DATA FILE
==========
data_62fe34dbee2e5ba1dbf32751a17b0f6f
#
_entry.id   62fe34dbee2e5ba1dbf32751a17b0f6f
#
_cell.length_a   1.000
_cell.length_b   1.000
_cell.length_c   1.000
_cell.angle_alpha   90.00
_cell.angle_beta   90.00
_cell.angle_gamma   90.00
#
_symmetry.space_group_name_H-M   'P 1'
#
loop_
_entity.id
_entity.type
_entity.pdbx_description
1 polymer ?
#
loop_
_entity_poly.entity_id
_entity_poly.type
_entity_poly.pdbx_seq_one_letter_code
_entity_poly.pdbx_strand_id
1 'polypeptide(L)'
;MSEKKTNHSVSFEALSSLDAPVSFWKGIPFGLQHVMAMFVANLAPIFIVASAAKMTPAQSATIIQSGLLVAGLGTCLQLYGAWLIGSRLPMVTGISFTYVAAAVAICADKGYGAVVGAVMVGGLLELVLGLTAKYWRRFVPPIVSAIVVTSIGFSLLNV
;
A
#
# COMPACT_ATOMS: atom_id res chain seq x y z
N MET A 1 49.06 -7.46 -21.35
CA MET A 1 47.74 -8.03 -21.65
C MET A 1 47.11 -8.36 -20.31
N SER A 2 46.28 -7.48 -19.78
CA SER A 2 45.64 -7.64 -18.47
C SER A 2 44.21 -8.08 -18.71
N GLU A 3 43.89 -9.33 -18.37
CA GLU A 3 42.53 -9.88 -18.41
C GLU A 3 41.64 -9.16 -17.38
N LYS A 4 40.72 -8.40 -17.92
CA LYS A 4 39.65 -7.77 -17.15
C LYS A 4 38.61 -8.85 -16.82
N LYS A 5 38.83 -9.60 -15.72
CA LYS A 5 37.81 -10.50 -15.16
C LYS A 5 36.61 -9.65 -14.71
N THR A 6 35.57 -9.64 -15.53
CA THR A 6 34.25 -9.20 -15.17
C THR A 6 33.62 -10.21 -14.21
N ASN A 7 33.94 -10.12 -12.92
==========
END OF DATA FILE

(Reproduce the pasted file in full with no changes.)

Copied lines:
data_62fe34dbee2e5ba1dbf32751a17b0f6f
#
_entry.id   62fe34dbee2e5ba1dbf32751a17b0f6f
#
_cell.length_a   1.000
_cell.length_b   1.000
_cell.length_c   1.000
_cell.angle_alpha   90.00
_cell.angle_beta   90.00
_cell.angle_gamma   90.00
#
_symmetry.space_group_name_H-M   'P 1'
#
loop_
_entity.id
_entity.type
_entity.pdbx_description
1 polymer ?
#
loop_
_entity_poly.entity_id
_entity_poly.type
_entity_poly.pdbx_seq_one_letter_code
_entity_poly.pdbx_strand_id
1 'polypeptide(L)'
;MSEKKTNHSVSFEALSSLDAPVSFWKGIPFGLQHVMAMFVANLAPIFIVASAAKMTPAQSATIIQSGLLVAGLGTCLQLYGAWLIGSRLPMVTGISFTYVAAAVAICADKGYGAVVGAVMVGGLLELVLGLTAKYWRRFVPPIVSAIVVTSIGFSLLNV
;
A
#
# COMPACT_ATOMS: atom_id res chain seq x y z
N MET A 1 49.06 -7.46 -21.35
CA MET A 1 47.74 -8.03 -21.65
C MET A 1 47.11 -8.36 -20.31
N SER A 2 46.28 -7.48 -19.78
CA SER A 2 45.64 -7.64 -18.47
C SER A 2 44.21 -8.08 -18.71
N GLU A 3 43.89 -9.33 -18.37
CA GLU A 3 42.53 -9.88 -18.41
C GLU A 3 41.64 -9.16 -17.38
N LYS A 4 40.72 -8.40 -17.92
CA LYS A 4 39.65 -7.77 -17.15
C LYS A 4 38.61 -8.85 -16.82
N LYS A 5 38.83 -9.60 -15.72
CA LYS A 5 37.81 -10.50 -15.16
C LYS A 5 36.61 -9.65 -14.71
N THR A 6 35.57 -9.64 -15.53
CA THR A 6 34.25 -9.20 -15.17
C THR A 6 33.62 -10.21 -14.21
N ASN A 7 33.94 -10.12 -12.92